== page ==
[3] Chamberlain, E.P., The Viet Cong D445 Battalion, 2016: Annex M, The 274th Regiment – Not at the Battle of Long Tân (nor planned to ambush any US reaction force). The 274th Regiment was based in the Hắc Dịch “Secret Zone” – astride the tri-border junction of Phước Tuy/Long Khánh/Biên Hòa Provinces  (YS2693 east to YS4093, south to YS4078 and west to YS2478 – a 250 sq km area of jungle and rubber plantations) and operated against Route 15 in Phước Tuy Province in 1965 and 1966. On 11 April 1966, during the US 1st Infantry Division’s Operation Abilene, the 1st Battalion/274th Regiment attacked the Division’s Charlie Company/2nd Battalion of the 16th Regiment at Tầm Bố/Cẩm Mỹ in north-eastern Phước Tuy (YS540862). Initially unsupported by other companies, the 134-strong Charlie Company suffered 48 KIA and 58 WIA.

[4] This major incident is not mentioned in the 275th ((5th)) Regiment (2015) History nor in the D445 Battalion Histories (1991, 2004) – but is recounted in the 4th ((274th)) Regiment History (2015) – see footnote 6.

[5] Hồ Sơn Đài – Senior Colonel (ed) with Phạm Văn Trường, Lịch sử Sư Đoàn Bộ binh 5 (1965-2005) – The History of the 5th Infantry Division (1965-2005), Nhà Xuất Bản Quân Đội Nhân Dân (The People’s Army Publishing House), Hà Nội, 2005, pp.96-97. An earlier edition was published in 1995.

[6] Hồ Sơn Đài – Senior Colonel (ed), Lịch Sử Trung Đoàn Bộ Binh 4 (1965-2015) – The History of the 4th ((274th)) Infantry Regiment (1965-2015), Nhà Xuất Bản Quân Đội Nhân Dân (The People’s Army Publishing House), Hà Nội, 2015, pp.81-82. As noted, the account however cites the date incorrectly as ‘18 November 1966’, and also notes that the ‘Châu Đức District troops’ supported the 274th Regiment.

[7] HQ 1 ATF, Ops Log, Sheet 53, Serial 561, 092300hrs December 1966. At 092400hrs, a Vietnamese Marine Battalion was deployed as a reaction force; and the VC force was identified as 265th Battalion/274th Regiment – and having broken contact at 100050hrs December 1966. 1 ATF Standby Company (6RAR) was ordered to accompany Commander 1 ATF to Sector HQ at 0645hrs 10 December 1966. AWM95 1/4/23.

[8] 1 ATF, INTSUM No.192, Núi Đất, 10 December 1966. 1 ATF, Intelligence Review No.4, Núi Đất, 11 January 1967.

[9] AWM95 1/4/20. 1 ATF, INTSUM No. 192, Núi Đất, 10 December 1966.

[10] For contemporary reporting, see 1 ATF, INTSUM No.192, Núi Đất, 10 December 1966 – noted above; and

the subsequent report by the ARVN Phước Tuy Sector S-2, dated 5 February 1967 – Texas Tech Archives – VCATT Item No. F034600441085. See also the ARVN Phước Tuy Sector S-2 debriefing report of the released ARVN POW – Nguyễn Văn Công, at Texas Tech Archives – VCATT Item No. F034600441082. Công had been in the ARVN for six weeks. During his debriefing, Công commented that VC indoctrination of the ARVN prisoners ‘was held in Vietnamese, even though a large part of the prisoners were from Cholon and spoke little Vietnamese.’ – ie were Sino-Vietnamese.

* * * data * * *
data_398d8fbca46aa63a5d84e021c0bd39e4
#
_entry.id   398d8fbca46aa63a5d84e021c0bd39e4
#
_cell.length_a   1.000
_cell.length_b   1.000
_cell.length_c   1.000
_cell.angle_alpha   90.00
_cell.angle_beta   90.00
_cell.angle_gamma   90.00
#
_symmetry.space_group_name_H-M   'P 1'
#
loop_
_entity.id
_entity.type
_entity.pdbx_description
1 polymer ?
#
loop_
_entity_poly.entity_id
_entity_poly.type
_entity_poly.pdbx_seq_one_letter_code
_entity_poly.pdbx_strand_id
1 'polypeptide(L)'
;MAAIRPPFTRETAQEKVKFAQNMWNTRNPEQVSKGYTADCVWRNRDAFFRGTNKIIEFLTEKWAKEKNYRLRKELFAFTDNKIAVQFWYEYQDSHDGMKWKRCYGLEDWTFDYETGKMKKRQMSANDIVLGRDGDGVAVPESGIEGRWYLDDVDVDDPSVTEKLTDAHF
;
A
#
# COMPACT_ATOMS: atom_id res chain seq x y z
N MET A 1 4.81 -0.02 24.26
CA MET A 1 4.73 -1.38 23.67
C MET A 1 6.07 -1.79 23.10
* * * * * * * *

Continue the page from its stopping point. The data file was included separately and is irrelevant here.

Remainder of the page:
[11] Hồ Sơn Đài – Colonel (ed) with Phạm Văn Trường, Lịch Sử Sư Đoàn Bộ Binh 5 (1965-2005), (The History of the 5th Infantry Division 1965-2005), op.cit., Hà Nội, 2005, p.97.

[12] 6RAR, Annex A to 6RAR Combat After Action Report – Operation Duck, 8 February 1967. AWM95 7/6/9, p.178.

[13] Nguyễn Công Danh & Lê Minh Nghia et al, Lịch sử Đấu Tranh Cách Mạng Của Đảng Bộ Và Nhân Dân Huyện Châu Đức (1930-2000), Nhà Xuất Bản Chính Trị Quốc Gia, Hà Nội, 2004.

[14] Nguyễn Nam Hưng – Major General, Một Đời Chinh Chiến (A Life at War), Nhà Xuất bản Chính trị Quốc gia, Hà Nội, 2006.,25540.0  Nguyễn Nam Hưng commanded the attacking VC force at the ARVN Vạn Kiếp/Núi Dinh rifle range and later commanded the 274th VC Regiment in 1968-1969 and the 303rd NVA Division in 1978. He died in Bà Rịa on 14 August 2019.

[15] The US 11th Armored Cavalry Regiment disembarked at Vũng Tàu on 7 September 1966, followed by the 3rd Brigade/US 4th Infantry Division on 8-12 October, and by the US 199th Light Infantry Brigade and the US 9th Infantry Division in December 1966.

[16] 5RAR, Operation Order 1-16-66, OPS366 – Operation Canary, 1 December 1966. ‘Secure Route 15 – 7-12 December 1966’. AWM95 1/4/20. O’Neill, R.J., Vietnam Task, Cassell – Australia, 1968. Boxall, R. and O’Neill, J. (eds), Vietnam Vanguard, ANU Press, 2020.